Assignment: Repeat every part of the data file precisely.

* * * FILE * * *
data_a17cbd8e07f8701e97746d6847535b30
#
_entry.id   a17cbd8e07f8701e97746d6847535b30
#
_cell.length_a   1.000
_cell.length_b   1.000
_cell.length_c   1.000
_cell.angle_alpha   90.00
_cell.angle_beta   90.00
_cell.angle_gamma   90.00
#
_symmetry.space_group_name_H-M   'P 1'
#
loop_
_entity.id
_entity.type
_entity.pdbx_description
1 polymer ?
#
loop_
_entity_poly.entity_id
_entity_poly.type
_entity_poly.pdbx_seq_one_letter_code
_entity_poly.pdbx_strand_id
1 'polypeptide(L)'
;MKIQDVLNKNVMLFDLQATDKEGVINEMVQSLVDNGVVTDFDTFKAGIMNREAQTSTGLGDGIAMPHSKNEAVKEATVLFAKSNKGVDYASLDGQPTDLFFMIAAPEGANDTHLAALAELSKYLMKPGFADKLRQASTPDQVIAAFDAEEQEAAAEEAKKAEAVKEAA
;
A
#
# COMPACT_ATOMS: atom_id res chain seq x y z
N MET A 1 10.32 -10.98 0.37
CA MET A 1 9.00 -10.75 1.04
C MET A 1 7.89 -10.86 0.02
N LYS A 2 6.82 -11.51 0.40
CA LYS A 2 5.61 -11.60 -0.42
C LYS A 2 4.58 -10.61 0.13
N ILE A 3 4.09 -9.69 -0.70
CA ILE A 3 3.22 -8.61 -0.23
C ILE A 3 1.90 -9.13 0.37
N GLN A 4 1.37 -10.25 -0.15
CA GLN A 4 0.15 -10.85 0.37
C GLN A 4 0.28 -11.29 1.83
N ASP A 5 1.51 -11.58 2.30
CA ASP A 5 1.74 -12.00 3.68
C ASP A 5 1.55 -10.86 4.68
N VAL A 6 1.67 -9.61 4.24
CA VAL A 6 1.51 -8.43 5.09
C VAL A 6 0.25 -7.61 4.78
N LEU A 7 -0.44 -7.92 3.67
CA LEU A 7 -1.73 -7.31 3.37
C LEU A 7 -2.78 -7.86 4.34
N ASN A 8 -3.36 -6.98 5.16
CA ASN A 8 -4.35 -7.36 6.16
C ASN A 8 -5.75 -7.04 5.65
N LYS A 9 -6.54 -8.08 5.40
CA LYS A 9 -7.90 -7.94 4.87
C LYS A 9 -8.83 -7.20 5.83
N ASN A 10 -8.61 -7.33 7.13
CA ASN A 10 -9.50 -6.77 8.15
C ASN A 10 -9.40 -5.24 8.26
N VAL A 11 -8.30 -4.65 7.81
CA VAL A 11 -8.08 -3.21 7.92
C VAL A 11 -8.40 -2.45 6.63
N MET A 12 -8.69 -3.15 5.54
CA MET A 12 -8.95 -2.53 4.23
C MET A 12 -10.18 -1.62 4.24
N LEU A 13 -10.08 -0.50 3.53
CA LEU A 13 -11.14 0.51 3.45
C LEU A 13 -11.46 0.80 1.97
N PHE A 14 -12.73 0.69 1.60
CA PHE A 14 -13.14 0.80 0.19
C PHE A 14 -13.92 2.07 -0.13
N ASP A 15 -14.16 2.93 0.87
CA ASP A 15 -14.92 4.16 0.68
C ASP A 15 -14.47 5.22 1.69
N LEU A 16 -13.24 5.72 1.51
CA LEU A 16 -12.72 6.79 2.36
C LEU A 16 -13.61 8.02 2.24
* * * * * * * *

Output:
data_a17cbd8e07f8701e97746d6847535b30
#
_entry.id   a17cbd8e07f8701e97746d6847535b30
#
_cell.length_a   1.000
_cell.length_b   1.000
_cell.length_c   1.000
_cell.angle_alpha   90.00
_cell.angle_beta   90.00
_cell.angle_gamma   90.00
#
_symmetry.space_group_name_H-M   'P 1'
#
loop_
_entity.id
_entity.type
_entity.pdbx_description
1 polymer ?
#
loop_
_entity_poly.entity_id
_entity_poly.type
_entity_poly.pdbx_seq_one_letter_code
_entity_poly.pdbx_strand_id
1 'polypeptide(L)'
;MKIQDVLNKNVMLFDLQATDKEGVINEMVQSLVDNGVVTDFDTFKAGIMNREAQTSTGLGDGIAMPHSKNEAVKEATVLFAKSNKGVDYASLDGQPTDLFFMIAAPEGANDTHLAALAELSKYLMKPGFADKLRQASTPDQVIAAFDAEEQEAAAEEAKKAEAVKEAA
;
A
#
# COMPACT_ATOMS: atom_id res chain seq x y z
N MET A 1 10.32 -10.98 0.37
CA MET A 1 9.00 -10.75 1.04
C MET A 1 7.89 -10.86 0.02
N LYS A 2 6.82 -11.51 0.40
CA LYS A 2 5.61 -11.60 -0.42
C LYS A 2 4.58 -10.61 0.13
N ILE A 3 4.09 -9.69 -0.70
CA ILE A 3 3.22 -8.61 -0.23
C ILE A 3 1.90 -9.13 0.37
N GLN A 4 1.37 -10.25 -0.15
CA GLN A 4 0.15 -10.85 0.37
C GLN A 4 0.28 -11.29 1.83
N ASP A 5 1.51 -11.58 2.30
CA ASP A 5 1.74 -12.00 3.68
C ASP A 5 1.55 -10.86 4.68
N VAL A 6 1.67 -9.61 4.24
CA VAL A 6 1.51 -8.43 5.09
C VAL A 6 0.25 -7.61 4.78
N LEU A 7 -0.44 -7.92 3.67
CA LEU A 7 -1.73 -7.31 3.37
C LEU A 7 -2.78 -7.86 4.34
N ASN A 8 -3.36 -6.98 5.16
CA ASN A 8 -4.35 -7.36 6.16
C ASN A 8 -5.75 -7.04 5.65
N LYS A 9 -6.54 -8.08 5.40
CA LYS A 9 -7.90 -7.94 4.87
C LYS A 9 -8.83 -7.20 5.83
N ASN A 10 -8.61 -7.33 7.13
CA ASN A 10 -9.50 -6.77 8.15
C ASN A 10 -9.40 -5.24 8.26
N VAL A 11 -8.30 -4.65 7.81
CA VAL A 11 -8.08 -3.21 7.92
C VAL A 11 -8.40 -2.45 6.63
N MET A 12 -8.69 -3.15 5.54
CA MET A 12 -8.95 -2.53 4.23
C MET A 12 -10.18 -1.62 4.24
N LEU A 13 -10.08 -0.50 3.53
CA LEU A 13 -11.14 0.51 3.45
C LEU A 13 -11.46 0.80 1.97
N PHE A 14 -12.73 0.69 1.60
CA PHE A 14 -13.14 0.80 0.19
C PHE A 14 -13.92 2.07 -0.13
N ASP A 15 -14.16 2.93 0.87
CA ASP A 15 -14.92 4.16 0.68
C ASP A 15 -14.47 5.22 1.69
N LEU A 16 -13.24 5.72 1.51
CA LEU A 16 -12.72 6.79 2.36
C LEU A 16 -13.61 8.02 2.24